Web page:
I bought the pole pruner last week and tried it out on some limbs overhanging the house; none in the front though. Gordon wouldn't allow it unless he supervised. So on Tuesday, November 1, I called Gordon to announce I was a pole pruning expert. He arrived at 3 PM. I sprayed with Off and pruned until dark.
Now it's a family myth and joke that I am sometimes an over enthusiastic prunner. I admit it. I've butchered some bushes. JoAnn refused to watch this session. Before I made certain cuts Gordon asked if we should get JoAnn first. Nah.
First the River Birch. Gordon was in the street. I was under the tree. The theory was to reveal the house and roof line while improving the balance of the tree. I trimmed inches at a time. Every branch I cut required a new assessment.
The pruned River Birch. Now we can see the roof line and the round window from the street! We can see even more of the beautiful bark. Compare with the picture below:
Birch before. Where's thee house?
Time for the Yoshino Cherry. We cut even less from the Cherry. Gordon stopped. I was ready to cut more. He was right.
Trimming the cherry revealed the cupola and the green room's front window. Compare with the picture below.
We were now faced with the longstanding Magnolia Problem. With Birch and Cherry out of the way, Gordon headed for the street for more eyeballing.
During our renovation in 1988-89, Gordon said cut it down, the landscape guy said cut it down. The architect (Bill Harrison), well you can guess what he said.
In the past 17 years, the Magnolia grew like a weed but never improved it's position.
So Gordon says, If I were you, I'd cut it down." I know he's right but I have this sentimental attachment. I know my dad grew it from a seed but I also know he'd cut it down. In fact, he would never have planted it there in the first place.
I started stalling by suggesting we cut off some of the lower limbs to give the lawn a little light. Gordon humored me. As the limbs came off, everything started to look better and better. I mean everything.
The Magnolia with it's ears lowered.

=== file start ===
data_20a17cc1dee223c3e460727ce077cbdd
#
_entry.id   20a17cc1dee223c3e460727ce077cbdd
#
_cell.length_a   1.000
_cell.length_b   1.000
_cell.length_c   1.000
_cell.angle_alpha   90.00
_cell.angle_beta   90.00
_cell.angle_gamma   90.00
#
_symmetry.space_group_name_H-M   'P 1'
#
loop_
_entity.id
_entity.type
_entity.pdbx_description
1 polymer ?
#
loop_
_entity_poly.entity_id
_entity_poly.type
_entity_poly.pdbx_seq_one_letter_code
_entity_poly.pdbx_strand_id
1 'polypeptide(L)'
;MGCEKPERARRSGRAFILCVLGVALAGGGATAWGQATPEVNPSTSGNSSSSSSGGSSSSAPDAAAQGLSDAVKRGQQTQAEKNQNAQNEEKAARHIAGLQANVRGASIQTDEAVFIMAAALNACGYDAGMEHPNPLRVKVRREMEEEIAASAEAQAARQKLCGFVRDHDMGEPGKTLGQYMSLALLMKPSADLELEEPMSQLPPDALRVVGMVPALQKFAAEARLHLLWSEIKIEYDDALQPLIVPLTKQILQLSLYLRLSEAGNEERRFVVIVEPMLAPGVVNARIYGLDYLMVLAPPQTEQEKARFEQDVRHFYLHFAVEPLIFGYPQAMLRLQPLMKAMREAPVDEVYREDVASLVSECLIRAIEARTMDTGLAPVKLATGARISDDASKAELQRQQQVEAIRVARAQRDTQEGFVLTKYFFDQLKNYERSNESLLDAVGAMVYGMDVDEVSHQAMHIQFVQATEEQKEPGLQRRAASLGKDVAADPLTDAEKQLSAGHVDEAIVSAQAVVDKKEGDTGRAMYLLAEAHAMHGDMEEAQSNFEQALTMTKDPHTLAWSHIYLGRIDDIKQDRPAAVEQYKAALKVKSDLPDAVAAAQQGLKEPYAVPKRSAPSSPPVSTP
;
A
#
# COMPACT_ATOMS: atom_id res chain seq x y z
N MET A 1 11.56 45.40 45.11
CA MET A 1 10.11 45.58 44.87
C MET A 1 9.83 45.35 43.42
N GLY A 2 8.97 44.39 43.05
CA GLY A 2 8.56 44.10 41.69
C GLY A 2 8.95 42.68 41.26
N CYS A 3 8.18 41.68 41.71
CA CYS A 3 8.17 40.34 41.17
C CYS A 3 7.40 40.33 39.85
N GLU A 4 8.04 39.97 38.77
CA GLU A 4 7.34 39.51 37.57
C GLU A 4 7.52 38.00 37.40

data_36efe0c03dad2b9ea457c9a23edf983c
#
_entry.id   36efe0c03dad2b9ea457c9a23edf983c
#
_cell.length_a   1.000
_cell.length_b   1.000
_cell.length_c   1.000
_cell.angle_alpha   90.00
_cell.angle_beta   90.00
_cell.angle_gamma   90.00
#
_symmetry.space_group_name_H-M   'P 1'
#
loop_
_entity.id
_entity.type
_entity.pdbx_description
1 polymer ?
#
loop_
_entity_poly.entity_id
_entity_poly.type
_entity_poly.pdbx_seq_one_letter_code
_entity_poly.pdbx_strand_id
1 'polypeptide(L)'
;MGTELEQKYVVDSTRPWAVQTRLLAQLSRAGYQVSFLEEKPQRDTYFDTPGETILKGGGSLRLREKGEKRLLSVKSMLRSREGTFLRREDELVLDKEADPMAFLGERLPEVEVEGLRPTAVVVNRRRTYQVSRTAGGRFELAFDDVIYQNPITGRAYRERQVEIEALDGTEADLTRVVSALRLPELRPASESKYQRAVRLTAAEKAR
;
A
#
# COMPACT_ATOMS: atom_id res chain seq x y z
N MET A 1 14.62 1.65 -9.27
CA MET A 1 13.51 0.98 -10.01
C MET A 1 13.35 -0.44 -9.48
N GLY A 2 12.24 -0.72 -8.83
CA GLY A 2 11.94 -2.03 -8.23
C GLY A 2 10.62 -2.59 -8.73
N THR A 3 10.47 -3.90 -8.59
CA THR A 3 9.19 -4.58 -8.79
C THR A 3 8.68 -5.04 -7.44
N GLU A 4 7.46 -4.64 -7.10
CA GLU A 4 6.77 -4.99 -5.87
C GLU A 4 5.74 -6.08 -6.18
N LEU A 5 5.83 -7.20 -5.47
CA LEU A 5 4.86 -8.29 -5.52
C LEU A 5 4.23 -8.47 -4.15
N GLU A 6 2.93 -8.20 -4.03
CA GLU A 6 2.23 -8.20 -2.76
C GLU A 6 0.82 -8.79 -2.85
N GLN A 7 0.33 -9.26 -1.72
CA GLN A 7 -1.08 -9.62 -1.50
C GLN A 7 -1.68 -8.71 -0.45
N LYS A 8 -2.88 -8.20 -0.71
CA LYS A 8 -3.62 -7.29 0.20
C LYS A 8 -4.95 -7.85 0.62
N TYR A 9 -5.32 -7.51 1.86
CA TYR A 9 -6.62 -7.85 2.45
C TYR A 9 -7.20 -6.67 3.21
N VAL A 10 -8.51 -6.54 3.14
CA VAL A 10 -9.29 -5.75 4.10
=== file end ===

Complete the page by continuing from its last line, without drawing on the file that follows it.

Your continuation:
It was time to call JoAnn. She thought it looked pretty good. She and Gordon huddled while I removed debris. Within a few minutes, they gave me new orders: "Cut down the hedge." I don't think they cared one whit that I had already cut 4 feet off the hedge between bunny and telephone pole.
I cut down the hedge.
The picture doesn't do it justice.
The hedge is completely gone, the yard doubled in size. The view now extends into the distance and gives a further illusion of bigness. You can't see it in the picture but we carved a hole so we can see the nice 3-story townhouses in the distance. Compare the pictures below:
Hedge after the first prune.
The Magnolia sequence of events courtesy of Godon's design magic.
- Trimming the Magnolia revealed a better view of the house and the potential to provide a panoramic view from the yard and a peek at our lower level.
- We removed the hedge, which gave us the view, a glimpse of our terrace level, and doubled the size of our lawn. I couldn't see it yet, but Gordon did.
- With hedge out of the way, Gordon told me where to cut every poor looking, scrubby, view blocking tree and shrub. We left some greenery to block the apartment view but reveal the townhouse view.
- As I did this our three big trees seemed to separate. The lawn seemed to grow while the trees seem to take occupy their own space.
- I'm talking about the trees but with every cut, the house looked bigger and better. We'd never seen the house like this. Curb appeal increased an order of magnitude.
Now Gordon's plan went into high gear. I thought he was already there. Here's the idea:. Extend our lawn all the way to the drop off (where the hedge way) toward the east. Then extend our lawn toward the south into the right of way all the way to the center of the circle.
He sent me back into cutting mode. I removed every little scrub tree and bush from the bunny to the middle of the circle. Then I mowed the ivy down. Then I blew all the debris away.
We'd doubled the size of our lawn. I'm stunned. I mean, I was ecstatic after punning the birch. It kept getting better and better. Gordon and I were both pumped.
Cultivator (rake and limb grabber), hand lopper, hand saw, pole pruner, and plastic "yard blanket"